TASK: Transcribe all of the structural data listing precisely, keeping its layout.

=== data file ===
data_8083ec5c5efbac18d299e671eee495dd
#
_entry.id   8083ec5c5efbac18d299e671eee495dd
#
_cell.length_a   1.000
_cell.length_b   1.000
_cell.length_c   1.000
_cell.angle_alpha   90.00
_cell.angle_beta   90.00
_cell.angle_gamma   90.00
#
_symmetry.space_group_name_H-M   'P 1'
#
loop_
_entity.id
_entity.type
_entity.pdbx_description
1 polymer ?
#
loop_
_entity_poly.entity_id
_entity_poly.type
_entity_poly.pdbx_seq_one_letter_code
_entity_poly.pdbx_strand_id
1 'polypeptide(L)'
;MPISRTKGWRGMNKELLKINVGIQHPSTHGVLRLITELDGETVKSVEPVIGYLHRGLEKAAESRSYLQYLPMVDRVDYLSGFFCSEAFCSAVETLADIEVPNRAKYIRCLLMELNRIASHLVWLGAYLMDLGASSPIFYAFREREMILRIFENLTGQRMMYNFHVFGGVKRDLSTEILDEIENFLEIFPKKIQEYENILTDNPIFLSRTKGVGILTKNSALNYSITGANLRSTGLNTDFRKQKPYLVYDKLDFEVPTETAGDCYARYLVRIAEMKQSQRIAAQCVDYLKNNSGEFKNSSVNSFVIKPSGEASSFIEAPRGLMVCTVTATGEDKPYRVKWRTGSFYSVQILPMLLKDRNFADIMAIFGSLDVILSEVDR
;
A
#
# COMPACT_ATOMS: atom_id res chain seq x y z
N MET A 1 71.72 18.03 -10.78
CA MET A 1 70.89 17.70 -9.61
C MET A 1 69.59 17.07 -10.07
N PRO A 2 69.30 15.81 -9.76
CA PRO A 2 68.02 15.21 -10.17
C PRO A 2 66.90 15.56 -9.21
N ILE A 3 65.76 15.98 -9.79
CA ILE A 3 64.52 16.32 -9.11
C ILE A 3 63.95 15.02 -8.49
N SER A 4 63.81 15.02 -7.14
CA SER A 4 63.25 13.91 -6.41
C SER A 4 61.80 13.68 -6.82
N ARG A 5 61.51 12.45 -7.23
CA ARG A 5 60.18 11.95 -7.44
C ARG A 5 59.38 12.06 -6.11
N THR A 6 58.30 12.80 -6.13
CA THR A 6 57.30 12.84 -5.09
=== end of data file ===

data_8083ec5c5efbac18d299e671eee495dd
#
_entry.id   8083ec5c5efbac18d299e671eee495dd
#
_cell.length_a   1.000
_cell.length_b   1.000
_cell.length_c   1.000
_cell.angle_alpha   90.00
_cell.angle_beta   90.00
_cell.angle_gamma   90.00
#
_symmetry.space_group_name_H-M   'P 1'
#
loop_
_entity.id
_entity.type
_entity.pdbx_description
1 polymer ?
#
loop_
_entity_poly.entity_id
_entity_poly.type
_entity_poly.pdbx_seq_one_letter_code
_entity_poly.pdbx_strand_id
1 'polypeptide(L)'
;MPISRTKGWRGMNKELLKINVGIQHPSTHGVLRLITELDGETVKSVEPVIGYLHRGLEKAAESRSYLQYLPMVDRVDYLSGFFCSEAFCSAVETLADIEVPNRAKYIRCLLMELNRIASHLVWLGAYLMDLGASSPIFYAFREREMILRIFENLTGQRMMYNFHVFGGVKRDLSTEILDEIENFLEIFPKKIQEYENILTDNPIFLSRTKGVGILTKNSALNYSITGANLRSTGLNTDFRKQKPYLVYDKLDFEVPTETAGDCYARYLVRIAEMKQSQRIAAQCVDYLKNNSGEFKNSSVNSFVIKPSGEASSFIEAPRGLMVCTVTATGEDKPYRVKWRTGSFYSVQILPMLLKDRNFADIMAIFGSLDVILSEVDR
;
A
#
# COMPACT_ATOMS: atom_id res chain seq x y z
N MET A 1 71.72 18.03 -10.78
CA MET A 1 70.89 17.70 -9.61
C MET A 1 69.59 17.07 -10.07
N PRO A 2 69.30 15.81 -9.76
CA PRO A 2 68.02 15.21 -10.17
C PRO A 2 66.90 15.56 -9.21
N ILE A 3 65.76 15.98 -9.79
CA ILE A 3 64.52 16.32 -9.11
C ILE A 3 63.95 15.02 -8.49
N SER A 4 63.81 15.02 -7.14
CA SER A 4 63.25 13.91 -6.41
C SER A 4 61.80 13.68 -6.82
N ARG A 5 61.51 12.45 -7.23
CA ARG A 5 60.18 11.95 -7.44
C ARG A 5 59.38 12.06 -6.11
N THR A 6 58.30 12.80 -6.13
CA THR A 6 57.30 12.84 -5.09